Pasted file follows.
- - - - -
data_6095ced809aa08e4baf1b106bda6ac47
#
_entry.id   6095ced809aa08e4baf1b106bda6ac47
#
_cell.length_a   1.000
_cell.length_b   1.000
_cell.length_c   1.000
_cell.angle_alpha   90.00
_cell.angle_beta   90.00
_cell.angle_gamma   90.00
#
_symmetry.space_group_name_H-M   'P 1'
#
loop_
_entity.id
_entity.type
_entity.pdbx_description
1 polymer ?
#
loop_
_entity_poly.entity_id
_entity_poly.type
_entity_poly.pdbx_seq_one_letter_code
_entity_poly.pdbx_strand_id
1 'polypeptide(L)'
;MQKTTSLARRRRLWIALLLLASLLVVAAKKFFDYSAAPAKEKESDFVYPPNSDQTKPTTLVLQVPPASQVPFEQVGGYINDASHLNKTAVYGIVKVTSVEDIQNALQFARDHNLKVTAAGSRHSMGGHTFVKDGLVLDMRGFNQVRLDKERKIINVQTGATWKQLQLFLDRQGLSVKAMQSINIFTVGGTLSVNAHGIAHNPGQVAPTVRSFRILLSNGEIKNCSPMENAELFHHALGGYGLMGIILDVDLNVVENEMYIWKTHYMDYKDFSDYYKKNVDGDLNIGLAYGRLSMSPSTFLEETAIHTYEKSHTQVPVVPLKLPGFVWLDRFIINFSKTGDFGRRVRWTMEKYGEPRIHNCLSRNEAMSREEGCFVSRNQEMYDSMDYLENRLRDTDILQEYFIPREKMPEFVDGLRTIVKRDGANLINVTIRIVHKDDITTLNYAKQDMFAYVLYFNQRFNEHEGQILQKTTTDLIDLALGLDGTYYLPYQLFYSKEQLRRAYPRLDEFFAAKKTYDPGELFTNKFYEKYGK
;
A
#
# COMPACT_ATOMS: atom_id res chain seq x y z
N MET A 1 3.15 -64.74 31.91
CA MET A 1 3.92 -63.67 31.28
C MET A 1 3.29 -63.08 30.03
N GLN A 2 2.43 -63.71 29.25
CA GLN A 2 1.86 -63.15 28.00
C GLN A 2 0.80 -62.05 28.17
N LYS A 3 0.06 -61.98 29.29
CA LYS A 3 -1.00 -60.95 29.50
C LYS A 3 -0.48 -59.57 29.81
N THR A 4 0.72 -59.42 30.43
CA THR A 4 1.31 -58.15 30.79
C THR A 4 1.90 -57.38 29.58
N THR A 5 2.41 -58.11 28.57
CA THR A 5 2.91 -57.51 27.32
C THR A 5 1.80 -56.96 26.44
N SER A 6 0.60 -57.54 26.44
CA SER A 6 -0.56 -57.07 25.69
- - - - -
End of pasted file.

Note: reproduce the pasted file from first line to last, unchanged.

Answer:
data_6095ced809aa08e4baf1b106bda6ac47
#
_entry.id   6095ced809aa08e4baf1b106bda6ac47
#
_cell.length_a   1.000
_cell.length_b   1.000
_cell.length_c   1.000
_cell.angle_alpha   90.00
_cell.angle_beta   90.00
_cell.angle_gamma   90.00
#
_symmetry.space_group_name_H-M   'P 1'
#
loop_
_entity.id
_entity.type
_entity.pdbx_description
1 polymer ?
#
loop_
_entity_poly.entity_id
_entity_poly.type
_entity_poly.pdbx_seq_one_letter_code
_entity_poly.pdbx_strand_id
1 'polypeptide(L)'
;MQKTTSLARRRRLWIALLLLASLLVVAAKKFFDYSAAPAKEKESDFVYPPNSDQTKPTTLVLQVPPASQVPFEQVGGYINDASHLNKTAVYGIVKVTSVEDIQNALQFARDHNLKVTAAGSRHSMGGHTFVKDGLVLDMRGFNQVRLDKERKIINVQTGATWKQLQLFLDRQGLSVKAMQSINIFTVGGTLSVNAHGIAHNPGQVAPTVRSFRILLSNGEIKNCSPMENAELFHHALGGYGLMGIILDVDLNVVENEMYIWKTHYMDYKDFSDYYKKNVDGDLNIGLAYGRLSMSPSTFLEETAIHTYEKSHTQVPVVPLKLPGFVWLDRFIINFSKTGDFGRRVRWTMEKYGEPRIHNCLSRNEAMSREEGCFVSRNQEMYDSMDYLENRLRDTDILQEYFIPREKMPEFVDGLRTIVKRDGANLINVTIRIVHKDDITTLNYAKQDMFAYVLYFNQRFNEHEGQILQKTTTDLIDLALGLDGTYYLPYQLFYSKEQLRRAYPRLDEFFAAKKTYDPGELFTNKFYEKYGK
;
A
#
# COMPACT_ATOMS: atom_id res chain seq x y z
N MET A 1 3.15 -64.74 31.91
CA MET A 1 3.92 -63.67 31.28
C MET A 1 3.29 -63.08 30.03
N GLN A 2 2.43 -63.71 29.25
CA GLN A 2 1.86 -63.15 28.00
C GLN A 2 0.80 -62.05 28.17
N LYS A 3 0.06 -61.98 29.29
CA LYS A 3 -1.00 -60.95 29.50
C LYS A 3 -0.48 -59.57 29.81
N THR A 4 0.72 -59.42 30.43
CA THR A 4 1.31 -58.15 30.79
C THR A 4 1.90 -57.38 29.58
N THR A 5 2.41 -58.11 28.57
CA THR A 5 2.91 -57.51 27.32
C THR A 5 1.80 -56.96 26.44
N SER A 6 0.60 -57.54 26.44
CA SER A 6 -0.56 -57.07 25.69